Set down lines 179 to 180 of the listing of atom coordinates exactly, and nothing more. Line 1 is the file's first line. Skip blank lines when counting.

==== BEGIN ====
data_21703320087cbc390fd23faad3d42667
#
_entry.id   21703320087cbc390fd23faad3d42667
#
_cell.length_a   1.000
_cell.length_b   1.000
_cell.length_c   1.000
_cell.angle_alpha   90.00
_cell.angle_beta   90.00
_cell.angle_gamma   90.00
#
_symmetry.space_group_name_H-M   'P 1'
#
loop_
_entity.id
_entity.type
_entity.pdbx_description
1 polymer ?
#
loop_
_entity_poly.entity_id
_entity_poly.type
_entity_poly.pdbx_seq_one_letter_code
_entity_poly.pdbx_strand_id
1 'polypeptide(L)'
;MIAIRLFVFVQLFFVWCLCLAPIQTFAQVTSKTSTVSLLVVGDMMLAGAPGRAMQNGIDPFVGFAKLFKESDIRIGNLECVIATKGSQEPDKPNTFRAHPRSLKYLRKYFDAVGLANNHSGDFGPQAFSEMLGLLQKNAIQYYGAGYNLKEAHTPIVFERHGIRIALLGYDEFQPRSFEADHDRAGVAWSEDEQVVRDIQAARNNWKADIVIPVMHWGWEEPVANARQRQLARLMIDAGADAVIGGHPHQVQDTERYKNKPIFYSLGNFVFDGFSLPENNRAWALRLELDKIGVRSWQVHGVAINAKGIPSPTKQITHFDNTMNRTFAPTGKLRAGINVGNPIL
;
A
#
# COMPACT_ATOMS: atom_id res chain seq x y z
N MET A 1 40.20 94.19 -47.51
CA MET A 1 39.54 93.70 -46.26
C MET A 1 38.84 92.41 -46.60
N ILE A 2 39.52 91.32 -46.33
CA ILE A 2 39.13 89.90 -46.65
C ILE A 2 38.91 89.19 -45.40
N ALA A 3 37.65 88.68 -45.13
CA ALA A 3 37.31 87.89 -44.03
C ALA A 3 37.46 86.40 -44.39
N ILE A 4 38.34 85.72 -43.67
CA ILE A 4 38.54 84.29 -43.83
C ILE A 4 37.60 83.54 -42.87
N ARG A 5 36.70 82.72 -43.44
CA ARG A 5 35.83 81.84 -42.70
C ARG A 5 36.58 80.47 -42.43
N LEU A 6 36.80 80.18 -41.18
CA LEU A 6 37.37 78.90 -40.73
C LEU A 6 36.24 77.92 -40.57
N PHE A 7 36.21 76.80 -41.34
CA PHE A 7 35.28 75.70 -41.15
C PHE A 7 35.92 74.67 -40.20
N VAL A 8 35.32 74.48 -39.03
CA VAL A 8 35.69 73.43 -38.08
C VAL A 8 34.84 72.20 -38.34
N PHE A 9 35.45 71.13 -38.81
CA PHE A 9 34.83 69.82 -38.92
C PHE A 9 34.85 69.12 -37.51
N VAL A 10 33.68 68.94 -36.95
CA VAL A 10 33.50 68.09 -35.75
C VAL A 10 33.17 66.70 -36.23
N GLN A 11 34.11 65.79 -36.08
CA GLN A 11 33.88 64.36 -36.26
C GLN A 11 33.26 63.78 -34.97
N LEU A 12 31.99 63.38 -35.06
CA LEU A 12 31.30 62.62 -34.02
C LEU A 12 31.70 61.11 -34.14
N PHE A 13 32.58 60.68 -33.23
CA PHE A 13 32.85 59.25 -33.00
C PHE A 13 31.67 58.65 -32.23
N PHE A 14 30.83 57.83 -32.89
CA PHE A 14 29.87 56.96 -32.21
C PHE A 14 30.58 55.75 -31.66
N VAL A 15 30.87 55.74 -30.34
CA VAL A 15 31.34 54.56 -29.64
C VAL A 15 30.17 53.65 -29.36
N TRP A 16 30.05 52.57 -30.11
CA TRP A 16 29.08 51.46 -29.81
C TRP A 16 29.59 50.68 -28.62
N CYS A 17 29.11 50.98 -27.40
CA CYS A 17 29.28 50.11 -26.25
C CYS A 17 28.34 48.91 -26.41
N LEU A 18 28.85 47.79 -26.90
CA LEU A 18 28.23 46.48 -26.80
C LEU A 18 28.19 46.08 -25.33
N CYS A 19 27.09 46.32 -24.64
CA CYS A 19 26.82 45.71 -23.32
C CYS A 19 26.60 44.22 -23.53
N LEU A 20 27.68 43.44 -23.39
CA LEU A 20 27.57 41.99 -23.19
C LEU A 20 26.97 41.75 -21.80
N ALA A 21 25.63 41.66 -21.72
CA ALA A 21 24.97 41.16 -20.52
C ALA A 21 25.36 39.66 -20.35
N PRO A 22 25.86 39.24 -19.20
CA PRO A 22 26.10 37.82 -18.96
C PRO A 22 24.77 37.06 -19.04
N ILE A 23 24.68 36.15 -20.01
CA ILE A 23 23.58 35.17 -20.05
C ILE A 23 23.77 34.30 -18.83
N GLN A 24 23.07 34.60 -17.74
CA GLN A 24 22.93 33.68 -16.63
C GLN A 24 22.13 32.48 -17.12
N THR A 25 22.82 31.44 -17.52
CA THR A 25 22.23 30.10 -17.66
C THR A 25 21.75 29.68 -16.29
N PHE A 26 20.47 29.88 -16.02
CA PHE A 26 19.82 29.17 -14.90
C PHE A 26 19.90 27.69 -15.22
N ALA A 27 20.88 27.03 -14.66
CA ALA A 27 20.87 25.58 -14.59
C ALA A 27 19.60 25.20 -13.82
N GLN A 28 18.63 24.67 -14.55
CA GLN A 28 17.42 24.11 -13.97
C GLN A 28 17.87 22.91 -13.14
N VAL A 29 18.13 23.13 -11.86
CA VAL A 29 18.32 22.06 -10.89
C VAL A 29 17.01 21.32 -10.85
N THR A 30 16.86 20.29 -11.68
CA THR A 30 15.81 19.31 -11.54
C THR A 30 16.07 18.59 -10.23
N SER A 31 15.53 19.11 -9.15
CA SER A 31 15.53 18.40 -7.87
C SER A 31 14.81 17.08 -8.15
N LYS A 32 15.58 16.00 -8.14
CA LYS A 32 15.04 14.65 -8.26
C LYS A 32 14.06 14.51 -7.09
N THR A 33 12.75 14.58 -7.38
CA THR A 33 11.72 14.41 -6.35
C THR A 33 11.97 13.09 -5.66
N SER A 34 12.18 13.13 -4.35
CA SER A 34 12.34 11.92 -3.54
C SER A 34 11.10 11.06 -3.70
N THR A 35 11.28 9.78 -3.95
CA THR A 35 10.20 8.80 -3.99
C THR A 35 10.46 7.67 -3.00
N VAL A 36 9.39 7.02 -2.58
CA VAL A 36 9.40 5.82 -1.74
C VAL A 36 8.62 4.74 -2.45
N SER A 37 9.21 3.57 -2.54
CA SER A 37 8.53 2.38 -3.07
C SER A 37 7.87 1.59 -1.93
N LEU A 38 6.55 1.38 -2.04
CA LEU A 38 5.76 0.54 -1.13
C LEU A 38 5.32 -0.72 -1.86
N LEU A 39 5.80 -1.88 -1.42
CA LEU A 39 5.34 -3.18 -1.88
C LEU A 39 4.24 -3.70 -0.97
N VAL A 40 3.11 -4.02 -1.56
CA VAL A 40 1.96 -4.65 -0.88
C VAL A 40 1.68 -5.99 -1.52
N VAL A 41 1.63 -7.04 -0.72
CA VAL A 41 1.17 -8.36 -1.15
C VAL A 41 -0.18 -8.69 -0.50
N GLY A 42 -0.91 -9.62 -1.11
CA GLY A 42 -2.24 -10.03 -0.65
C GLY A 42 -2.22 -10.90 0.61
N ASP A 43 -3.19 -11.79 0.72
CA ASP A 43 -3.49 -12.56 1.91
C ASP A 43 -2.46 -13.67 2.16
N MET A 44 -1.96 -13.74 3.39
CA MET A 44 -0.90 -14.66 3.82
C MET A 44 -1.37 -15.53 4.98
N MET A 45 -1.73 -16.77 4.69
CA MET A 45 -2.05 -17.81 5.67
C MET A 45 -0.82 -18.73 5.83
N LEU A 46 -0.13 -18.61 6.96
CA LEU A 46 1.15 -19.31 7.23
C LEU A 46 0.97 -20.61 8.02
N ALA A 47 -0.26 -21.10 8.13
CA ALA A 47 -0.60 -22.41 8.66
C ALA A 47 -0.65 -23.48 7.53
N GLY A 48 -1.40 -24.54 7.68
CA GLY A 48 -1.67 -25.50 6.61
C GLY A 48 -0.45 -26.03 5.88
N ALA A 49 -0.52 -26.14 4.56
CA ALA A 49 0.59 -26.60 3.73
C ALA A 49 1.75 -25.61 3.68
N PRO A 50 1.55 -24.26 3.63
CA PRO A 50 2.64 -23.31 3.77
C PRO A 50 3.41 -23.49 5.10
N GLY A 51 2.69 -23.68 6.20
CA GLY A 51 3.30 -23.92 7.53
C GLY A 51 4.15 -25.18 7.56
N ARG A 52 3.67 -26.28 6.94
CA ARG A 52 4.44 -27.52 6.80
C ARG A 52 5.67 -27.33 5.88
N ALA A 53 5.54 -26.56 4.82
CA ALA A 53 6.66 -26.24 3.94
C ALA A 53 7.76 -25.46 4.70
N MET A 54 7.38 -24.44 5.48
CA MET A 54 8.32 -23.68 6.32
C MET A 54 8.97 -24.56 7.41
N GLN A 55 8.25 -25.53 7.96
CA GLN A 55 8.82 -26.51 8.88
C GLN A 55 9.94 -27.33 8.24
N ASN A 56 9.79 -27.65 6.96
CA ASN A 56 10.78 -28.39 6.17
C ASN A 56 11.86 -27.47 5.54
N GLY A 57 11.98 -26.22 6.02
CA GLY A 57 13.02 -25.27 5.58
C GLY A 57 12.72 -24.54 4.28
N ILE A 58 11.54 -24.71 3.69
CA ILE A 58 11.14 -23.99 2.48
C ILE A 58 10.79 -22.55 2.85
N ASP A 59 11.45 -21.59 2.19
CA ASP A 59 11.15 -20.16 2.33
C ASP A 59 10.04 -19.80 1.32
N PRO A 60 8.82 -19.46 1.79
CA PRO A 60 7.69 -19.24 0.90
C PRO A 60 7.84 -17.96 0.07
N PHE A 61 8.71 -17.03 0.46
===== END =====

CA PRO A 50 2.64 -23.31 3.77
C PRO A 50 3.41 -23.49 5.10